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Juneteenth activist Opal Lee is the subject of a new children's book

Christopher Connelly
Opal Lee, known as the "grandmother of Juneteenth," wrote a children's book herself about the holiday last year.

Last year, Opal Lee wrote a children's book about Juneteenth. The Fort Worth activist is known as the "grandmother of Juneteenth" — having successfully championed it as a national holiday. Now, a new children's book has been released — about Opal Lee herself.

As one might expect, Lee — who was interviewed for the book — is pleased with it: "I was just delighted to get it. I was thrilled," she said.

And the portraits of her, painted for the book? "I thought they were really neat. I really did!"

Opal Lee children's book.jpg
Thomas Nelson
The new book chronicles both the history of Juneteenth and activist Opal Lee's own life.

The new book is called Opal Lee and What It Means to Be Free. Alice Faye Duncan wrote the book, and Keturah A. Bobo illustrated it. She's a New York Times bestselling book illustrator.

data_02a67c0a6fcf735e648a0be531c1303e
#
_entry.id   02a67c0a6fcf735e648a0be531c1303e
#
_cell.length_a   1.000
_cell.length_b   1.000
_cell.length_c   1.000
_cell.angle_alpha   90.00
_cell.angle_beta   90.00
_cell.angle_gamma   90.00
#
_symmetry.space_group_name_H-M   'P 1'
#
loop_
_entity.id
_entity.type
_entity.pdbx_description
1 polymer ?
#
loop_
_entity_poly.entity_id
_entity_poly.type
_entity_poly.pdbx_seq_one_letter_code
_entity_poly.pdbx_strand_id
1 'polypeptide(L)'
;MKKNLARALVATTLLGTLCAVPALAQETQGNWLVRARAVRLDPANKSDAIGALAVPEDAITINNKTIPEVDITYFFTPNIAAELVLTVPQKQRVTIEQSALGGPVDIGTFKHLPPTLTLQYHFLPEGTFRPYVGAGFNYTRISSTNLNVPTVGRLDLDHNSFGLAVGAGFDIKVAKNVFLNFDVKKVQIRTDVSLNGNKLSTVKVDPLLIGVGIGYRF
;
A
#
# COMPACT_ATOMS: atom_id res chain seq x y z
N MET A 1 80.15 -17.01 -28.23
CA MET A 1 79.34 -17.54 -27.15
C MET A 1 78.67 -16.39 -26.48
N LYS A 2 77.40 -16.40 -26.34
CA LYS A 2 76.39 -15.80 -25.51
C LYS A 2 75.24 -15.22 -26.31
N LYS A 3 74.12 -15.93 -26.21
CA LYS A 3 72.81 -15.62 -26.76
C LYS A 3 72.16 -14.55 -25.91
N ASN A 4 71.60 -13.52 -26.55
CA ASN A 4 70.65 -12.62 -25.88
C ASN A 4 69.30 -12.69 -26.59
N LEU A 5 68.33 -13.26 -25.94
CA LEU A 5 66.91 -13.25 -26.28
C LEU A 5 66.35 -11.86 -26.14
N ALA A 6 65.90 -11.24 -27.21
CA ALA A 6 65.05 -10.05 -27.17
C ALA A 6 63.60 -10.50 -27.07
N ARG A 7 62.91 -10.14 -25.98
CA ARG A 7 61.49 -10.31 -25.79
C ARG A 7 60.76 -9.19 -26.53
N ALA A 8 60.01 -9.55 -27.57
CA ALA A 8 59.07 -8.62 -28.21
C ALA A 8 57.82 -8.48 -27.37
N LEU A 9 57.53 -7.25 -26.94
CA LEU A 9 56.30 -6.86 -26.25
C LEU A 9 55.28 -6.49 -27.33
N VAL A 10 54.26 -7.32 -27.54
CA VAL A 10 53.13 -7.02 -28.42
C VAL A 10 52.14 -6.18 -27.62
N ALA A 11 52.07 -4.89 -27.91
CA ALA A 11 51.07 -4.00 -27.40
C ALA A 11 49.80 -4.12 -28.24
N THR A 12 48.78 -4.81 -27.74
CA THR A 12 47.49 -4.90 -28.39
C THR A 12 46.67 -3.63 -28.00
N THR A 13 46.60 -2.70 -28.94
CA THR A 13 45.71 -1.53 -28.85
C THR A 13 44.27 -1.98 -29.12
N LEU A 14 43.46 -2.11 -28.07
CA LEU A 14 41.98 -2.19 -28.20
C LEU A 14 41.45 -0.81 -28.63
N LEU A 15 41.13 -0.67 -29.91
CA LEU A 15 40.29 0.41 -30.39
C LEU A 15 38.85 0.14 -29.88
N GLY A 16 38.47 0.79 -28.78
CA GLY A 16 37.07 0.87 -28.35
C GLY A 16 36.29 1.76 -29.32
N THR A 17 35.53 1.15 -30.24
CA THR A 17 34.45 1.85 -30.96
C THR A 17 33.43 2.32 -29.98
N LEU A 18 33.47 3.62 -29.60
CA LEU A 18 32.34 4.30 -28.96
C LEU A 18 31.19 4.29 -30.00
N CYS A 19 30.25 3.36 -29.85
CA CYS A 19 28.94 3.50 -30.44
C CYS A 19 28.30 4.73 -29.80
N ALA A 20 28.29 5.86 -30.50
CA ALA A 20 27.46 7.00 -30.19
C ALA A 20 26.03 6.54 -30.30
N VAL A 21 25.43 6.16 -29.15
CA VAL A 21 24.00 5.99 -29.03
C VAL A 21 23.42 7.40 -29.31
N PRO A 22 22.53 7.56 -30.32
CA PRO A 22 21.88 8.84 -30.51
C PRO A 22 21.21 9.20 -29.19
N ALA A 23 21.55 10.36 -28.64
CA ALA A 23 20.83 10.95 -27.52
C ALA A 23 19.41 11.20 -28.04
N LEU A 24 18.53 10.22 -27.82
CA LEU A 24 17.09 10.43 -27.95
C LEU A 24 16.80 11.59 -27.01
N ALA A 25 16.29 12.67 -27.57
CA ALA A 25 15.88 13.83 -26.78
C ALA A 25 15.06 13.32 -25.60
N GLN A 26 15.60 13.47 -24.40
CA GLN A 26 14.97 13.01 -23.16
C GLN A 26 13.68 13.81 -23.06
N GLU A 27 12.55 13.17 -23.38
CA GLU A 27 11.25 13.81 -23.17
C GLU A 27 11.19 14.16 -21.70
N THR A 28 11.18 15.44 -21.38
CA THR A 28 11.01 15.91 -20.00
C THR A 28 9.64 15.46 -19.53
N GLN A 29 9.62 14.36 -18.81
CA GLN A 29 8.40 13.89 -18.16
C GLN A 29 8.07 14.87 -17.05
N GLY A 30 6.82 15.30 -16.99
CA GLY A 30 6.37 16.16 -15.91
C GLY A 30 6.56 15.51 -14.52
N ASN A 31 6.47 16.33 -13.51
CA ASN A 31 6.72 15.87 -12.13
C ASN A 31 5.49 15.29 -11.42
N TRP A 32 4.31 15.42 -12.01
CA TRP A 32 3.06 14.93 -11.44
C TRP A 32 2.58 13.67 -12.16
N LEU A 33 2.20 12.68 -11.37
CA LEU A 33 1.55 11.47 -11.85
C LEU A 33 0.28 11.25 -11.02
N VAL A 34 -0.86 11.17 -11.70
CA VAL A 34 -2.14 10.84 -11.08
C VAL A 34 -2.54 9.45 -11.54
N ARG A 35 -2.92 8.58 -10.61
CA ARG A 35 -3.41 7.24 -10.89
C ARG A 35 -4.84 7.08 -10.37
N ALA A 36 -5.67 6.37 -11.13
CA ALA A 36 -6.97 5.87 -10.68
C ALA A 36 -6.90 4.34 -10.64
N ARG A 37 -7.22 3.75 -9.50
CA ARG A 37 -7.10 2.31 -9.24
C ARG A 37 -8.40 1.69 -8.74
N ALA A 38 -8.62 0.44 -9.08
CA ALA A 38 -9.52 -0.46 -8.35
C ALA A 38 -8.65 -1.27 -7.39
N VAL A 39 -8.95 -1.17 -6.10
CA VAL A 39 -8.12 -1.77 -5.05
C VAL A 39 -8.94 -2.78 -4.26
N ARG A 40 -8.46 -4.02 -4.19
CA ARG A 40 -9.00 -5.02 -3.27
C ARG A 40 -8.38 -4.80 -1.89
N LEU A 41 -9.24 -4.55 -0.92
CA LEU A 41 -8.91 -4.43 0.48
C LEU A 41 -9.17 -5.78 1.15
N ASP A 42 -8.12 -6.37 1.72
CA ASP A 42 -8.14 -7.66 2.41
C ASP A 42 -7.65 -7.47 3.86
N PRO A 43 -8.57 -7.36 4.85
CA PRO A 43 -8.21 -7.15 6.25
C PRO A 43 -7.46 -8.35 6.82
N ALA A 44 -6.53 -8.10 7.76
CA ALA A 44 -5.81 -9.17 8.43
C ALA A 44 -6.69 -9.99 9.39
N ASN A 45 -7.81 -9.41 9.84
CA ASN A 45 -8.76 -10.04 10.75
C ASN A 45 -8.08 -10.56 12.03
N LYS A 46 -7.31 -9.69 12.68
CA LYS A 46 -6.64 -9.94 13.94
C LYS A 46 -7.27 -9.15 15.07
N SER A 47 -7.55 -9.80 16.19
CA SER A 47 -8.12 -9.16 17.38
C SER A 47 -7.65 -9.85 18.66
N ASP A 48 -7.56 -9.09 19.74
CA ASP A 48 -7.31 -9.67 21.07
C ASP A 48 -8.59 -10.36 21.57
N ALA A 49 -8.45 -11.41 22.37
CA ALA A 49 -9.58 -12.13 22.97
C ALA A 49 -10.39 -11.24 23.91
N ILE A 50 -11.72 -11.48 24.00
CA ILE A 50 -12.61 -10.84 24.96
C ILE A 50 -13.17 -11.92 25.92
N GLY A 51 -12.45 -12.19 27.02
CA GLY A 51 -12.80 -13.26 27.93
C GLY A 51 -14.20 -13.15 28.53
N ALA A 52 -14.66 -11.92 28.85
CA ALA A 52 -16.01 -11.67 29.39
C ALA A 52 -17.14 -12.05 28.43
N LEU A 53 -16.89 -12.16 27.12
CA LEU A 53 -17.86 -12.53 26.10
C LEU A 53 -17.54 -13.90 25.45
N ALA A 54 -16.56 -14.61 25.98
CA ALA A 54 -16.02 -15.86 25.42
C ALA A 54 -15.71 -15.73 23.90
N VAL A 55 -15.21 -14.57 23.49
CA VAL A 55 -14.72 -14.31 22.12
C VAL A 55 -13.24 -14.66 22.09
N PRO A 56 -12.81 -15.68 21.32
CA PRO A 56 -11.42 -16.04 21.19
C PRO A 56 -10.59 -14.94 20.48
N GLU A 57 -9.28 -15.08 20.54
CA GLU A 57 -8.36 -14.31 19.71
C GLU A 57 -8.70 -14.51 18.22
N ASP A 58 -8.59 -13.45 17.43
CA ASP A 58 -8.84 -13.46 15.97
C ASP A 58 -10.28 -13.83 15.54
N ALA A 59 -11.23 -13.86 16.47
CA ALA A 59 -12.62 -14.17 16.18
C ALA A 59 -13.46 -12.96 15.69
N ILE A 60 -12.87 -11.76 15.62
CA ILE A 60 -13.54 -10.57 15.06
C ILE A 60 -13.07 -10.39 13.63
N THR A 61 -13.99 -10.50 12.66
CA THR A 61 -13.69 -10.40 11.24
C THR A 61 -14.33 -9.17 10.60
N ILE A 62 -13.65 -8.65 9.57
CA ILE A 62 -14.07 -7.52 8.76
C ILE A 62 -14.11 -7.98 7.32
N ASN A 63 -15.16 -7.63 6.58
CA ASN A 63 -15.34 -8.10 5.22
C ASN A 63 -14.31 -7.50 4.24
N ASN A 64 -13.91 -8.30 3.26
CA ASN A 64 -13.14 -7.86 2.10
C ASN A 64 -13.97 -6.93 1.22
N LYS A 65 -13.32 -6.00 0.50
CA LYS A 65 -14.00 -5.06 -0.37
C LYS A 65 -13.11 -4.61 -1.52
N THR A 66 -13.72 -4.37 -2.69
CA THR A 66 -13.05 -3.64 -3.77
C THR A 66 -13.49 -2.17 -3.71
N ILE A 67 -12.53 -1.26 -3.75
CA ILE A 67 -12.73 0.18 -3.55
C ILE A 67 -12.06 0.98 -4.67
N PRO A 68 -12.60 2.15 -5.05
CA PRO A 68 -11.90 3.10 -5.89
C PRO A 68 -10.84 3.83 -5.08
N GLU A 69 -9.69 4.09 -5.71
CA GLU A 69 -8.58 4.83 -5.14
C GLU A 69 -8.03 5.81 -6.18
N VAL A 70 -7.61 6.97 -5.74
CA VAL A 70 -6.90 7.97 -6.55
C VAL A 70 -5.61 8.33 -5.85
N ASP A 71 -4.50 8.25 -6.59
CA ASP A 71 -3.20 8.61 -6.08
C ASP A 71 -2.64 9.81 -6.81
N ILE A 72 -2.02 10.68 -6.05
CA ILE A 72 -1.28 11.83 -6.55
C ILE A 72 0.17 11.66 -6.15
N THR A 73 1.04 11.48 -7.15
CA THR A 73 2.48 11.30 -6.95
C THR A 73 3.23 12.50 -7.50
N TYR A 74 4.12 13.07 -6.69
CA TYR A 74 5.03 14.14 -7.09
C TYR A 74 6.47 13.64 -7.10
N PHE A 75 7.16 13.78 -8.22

Opal Lee and What It Means to Be Free uses a picnic celebration to recount the history of Juneteenth. It also delves into the painful history that inspired Lee -- including a white mob burning her family home in Fort Worth in 1939.

But the 95-year-old Lee says what's most exciting to her are the people who created the book.

"I just want more young people who have ideas to bring them out," she said. "Share them with us."

Lee says she is 'humbled' by what such young people are capable of doing for civil rights.

Jerome Weeks is the Art&Seek producer-reporter for KERA. A professional critic for more than two decades, he was the book columnist for The Dallas Morning News for ten years and the paper’s theater critic for ten years before that. His writing has appeared in the San Francisco Chronicle, Los Angeles Times, Newsday, American Theatre and Men’s Vogue magazines.